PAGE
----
But today, Fifteen years later, 56.3% of Russians regret the disintegration of the Soviet Union, according to a survey by the Bashkirov and Partners consultancy as reported by Granma, the Cuban Press Agency.

They had certainty, at least, that's what Russians are saying. Under capitalism, they have almost none. He just sounds cagey, doesn't he? Just spell-it-out. Saying the Soviet Union had real Socialism is a relic of Cold War propaganda, it doesn't wash anymore. Newsflash: the younger-generation doesn't care about that period. They weren't indoctrinated for decades with anti-Left (RED BAITER) propaganda like many of you were. What an ass-licker. Not that telling a commissar any of this would have any effect! The commissar is deaf, dumb and blind to anything that doesn't support the aims of the power they serve, or their own selfish interests. Judith Miller & Bob Woodward, take note. 

My response, with an excerpt from his piece:

"From each according to his ability, to each according to his needs" was not working, nor was it ever going to work.

People are greedy and materialistic [Ed.-Especially Blake Fleetwood & Co.?].

Well, nice try anyway. One obvious reason why the Soviet system did not work is that it was based on cronyism and absurd power relationships. It NEVER had anything to do with that slogan. Most production--which I am sure you know, and omit--is that the Soviet system was authoritarian, and based on capitalistic 'Taylorism'--scientific management. The Marxist-Leninists adored the notion of forced production, and authoritarian management styles, because it reflected their own attitudes and desires.

No, the average worker in the Soviet Union knew full-well that their work would never be rewarded, no matter how hard they toiled. The result was: shoddy manufacturing quality, poor distribution networking, and a system based more on power-relationships and cronyism. What you had was a national slowdown of work and quality on the part of the Soviet worker, and innumerable-analogies can be found in our own labor history. Poor reasoning and oversimplification by the blogger. We will meet a similar fate, for similar reasons. In the end, it was just a regime of cronies who had seized power illegally--sound familiar?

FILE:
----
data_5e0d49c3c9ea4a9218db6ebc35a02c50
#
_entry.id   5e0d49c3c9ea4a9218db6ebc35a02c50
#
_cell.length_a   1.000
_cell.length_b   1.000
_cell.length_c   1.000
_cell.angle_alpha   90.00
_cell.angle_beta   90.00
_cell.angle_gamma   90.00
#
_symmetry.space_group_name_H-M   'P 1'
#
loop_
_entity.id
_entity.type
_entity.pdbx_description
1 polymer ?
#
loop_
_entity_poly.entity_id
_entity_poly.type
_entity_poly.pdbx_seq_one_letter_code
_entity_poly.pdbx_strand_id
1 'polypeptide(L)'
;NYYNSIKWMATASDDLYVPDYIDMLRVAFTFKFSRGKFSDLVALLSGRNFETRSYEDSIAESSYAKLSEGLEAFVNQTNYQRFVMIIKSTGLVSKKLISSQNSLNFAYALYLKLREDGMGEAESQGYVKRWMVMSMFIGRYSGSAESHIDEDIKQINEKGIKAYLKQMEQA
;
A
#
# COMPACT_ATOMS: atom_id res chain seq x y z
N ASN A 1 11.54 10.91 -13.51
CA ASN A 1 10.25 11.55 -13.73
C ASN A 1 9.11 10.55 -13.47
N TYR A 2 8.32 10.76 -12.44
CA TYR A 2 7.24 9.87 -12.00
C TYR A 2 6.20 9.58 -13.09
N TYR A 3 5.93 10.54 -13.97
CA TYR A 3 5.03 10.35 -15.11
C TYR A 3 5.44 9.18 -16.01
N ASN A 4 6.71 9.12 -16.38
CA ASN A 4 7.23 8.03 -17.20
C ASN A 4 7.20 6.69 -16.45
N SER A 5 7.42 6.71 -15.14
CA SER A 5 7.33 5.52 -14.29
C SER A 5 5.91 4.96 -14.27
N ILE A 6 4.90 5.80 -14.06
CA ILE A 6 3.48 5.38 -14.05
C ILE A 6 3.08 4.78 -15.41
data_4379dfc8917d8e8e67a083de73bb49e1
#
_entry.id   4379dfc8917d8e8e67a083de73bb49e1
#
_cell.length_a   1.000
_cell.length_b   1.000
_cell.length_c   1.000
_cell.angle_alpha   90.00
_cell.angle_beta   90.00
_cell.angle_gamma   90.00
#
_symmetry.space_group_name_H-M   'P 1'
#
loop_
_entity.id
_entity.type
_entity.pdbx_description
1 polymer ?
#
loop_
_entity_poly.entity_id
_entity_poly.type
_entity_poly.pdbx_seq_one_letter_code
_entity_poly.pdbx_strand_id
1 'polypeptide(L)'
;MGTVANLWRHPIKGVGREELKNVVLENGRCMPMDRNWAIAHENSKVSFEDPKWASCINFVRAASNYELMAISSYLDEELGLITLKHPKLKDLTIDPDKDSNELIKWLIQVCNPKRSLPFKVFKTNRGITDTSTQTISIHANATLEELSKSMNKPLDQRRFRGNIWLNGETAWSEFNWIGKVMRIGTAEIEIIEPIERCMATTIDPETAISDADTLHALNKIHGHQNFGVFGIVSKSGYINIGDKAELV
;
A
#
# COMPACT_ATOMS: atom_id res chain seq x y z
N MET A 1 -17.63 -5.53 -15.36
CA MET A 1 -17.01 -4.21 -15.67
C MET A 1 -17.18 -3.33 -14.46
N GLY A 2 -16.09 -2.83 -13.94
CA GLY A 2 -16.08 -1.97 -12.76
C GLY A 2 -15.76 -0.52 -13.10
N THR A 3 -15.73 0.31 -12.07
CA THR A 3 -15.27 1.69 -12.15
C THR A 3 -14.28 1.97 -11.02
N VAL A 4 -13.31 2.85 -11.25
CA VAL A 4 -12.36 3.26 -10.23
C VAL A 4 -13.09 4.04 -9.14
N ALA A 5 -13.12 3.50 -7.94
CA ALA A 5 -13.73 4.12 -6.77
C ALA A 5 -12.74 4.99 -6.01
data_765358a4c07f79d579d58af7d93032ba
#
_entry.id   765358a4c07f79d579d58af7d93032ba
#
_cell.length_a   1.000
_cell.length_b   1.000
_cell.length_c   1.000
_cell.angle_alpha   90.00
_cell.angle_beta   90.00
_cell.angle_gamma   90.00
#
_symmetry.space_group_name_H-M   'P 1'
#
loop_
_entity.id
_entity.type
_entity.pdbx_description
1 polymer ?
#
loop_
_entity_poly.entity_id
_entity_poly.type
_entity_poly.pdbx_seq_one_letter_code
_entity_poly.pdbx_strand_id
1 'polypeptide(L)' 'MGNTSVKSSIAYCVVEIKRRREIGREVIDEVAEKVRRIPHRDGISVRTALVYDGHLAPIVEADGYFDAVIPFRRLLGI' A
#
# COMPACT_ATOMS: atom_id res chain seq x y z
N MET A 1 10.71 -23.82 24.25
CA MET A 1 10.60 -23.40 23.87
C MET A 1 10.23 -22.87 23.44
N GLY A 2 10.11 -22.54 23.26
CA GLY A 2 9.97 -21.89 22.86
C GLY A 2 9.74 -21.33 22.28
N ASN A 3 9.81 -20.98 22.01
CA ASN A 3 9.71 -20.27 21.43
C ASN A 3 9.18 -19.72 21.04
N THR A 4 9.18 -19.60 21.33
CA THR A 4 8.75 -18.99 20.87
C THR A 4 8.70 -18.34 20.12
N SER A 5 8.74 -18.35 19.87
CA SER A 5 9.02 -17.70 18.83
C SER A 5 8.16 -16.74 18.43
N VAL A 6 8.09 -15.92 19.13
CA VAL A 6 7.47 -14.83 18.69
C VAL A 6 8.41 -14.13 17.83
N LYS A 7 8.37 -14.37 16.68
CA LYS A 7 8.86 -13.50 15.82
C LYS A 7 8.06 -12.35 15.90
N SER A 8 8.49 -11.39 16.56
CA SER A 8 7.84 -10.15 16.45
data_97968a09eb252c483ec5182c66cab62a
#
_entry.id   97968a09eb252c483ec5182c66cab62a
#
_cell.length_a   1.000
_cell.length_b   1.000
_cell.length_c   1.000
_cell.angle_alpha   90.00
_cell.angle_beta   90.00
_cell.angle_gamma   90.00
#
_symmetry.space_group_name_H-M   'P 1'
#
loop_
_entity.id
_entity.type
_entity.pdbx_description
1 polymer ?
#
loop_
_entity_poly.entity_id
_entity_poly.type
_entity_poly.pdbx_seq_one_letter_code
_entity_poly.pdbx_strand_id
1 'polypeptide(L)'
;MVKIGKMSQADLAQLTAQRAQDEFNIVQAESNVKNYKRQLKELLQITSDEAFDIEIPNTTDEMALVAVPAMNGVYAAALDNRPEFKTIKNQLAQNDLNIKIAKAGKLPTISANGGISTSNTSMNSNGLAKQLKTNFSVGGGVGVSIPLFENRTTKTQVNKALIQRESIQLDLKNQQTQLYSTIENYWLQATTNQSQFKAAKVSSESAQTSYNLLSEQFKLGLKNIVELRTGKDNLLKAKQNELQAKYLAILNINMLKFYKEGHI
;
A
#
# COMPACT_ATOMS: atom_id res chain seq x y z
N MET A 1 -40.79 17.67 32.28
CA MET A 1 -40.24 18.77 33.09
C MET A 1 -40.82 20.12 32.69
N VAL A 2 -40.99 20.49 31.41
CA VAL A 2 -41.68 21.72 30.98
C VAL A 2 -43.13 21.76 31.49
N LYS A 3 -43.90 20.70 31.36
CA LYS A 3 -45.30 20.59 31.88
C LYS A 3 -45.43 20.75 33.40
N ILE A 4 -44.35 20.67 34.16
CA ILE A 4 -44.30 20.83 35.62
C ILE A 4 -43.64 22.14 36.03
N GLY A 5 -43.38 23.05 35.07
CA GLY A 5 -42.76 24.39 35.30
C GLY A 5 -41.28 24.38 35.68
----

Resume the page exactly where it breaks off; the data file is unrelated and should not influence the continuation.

And this wasn't even figuring-in the devastation to infrastructure created by WWI and WWII, another reason the Soviet system was dysfunctional. Crisis breeds even more social ossification. The real Communists/Bolsheviks spout what Fleetwood writes, they just call themselves capitalists. We just have a corporate authoritarianism, and as long as it continues to erode democracy, societal decay will accelerate.

I hope someone gave Blake Fleetwood his dacha, because his writing sucks, he might need property that's already paid-for. Anyone want his job? Maybe it'll be outsourced to India soon. The end of the Cold War has only been good for elites in both countries, not for working-class people. Told you so. Has Blake Fleetwood has ever read Eliot's 'The Hollow Men.' Why do I know he doesn't see the irony in his blog? Or does he? Trust: a rare commodity in America, especially concerning journalists and the media in general. I just cannot trust this man, but I could easily be wrong! This is the mess many of them have created. Too slippery, we want clarity. If he wanted to stimulate a dialog, he succeeded and deserves the credit due to him.

Blake Fleetwood on his own sense of importance:

12/12/2006: A reader has suggested that Fleetwood is being sarcastic, but I believe this is a very subjective reading of the piece. If he was attempting to make a dry-observation, he failed, and he hasn't added anything new to the dialog. Maybe that wasn't his aim. We've known for years that people in Russia have wished for a return to the assurances of the Soviet system that aren't present under 'market-discipline'. They still do. Who can blame them? The Republicans, of course.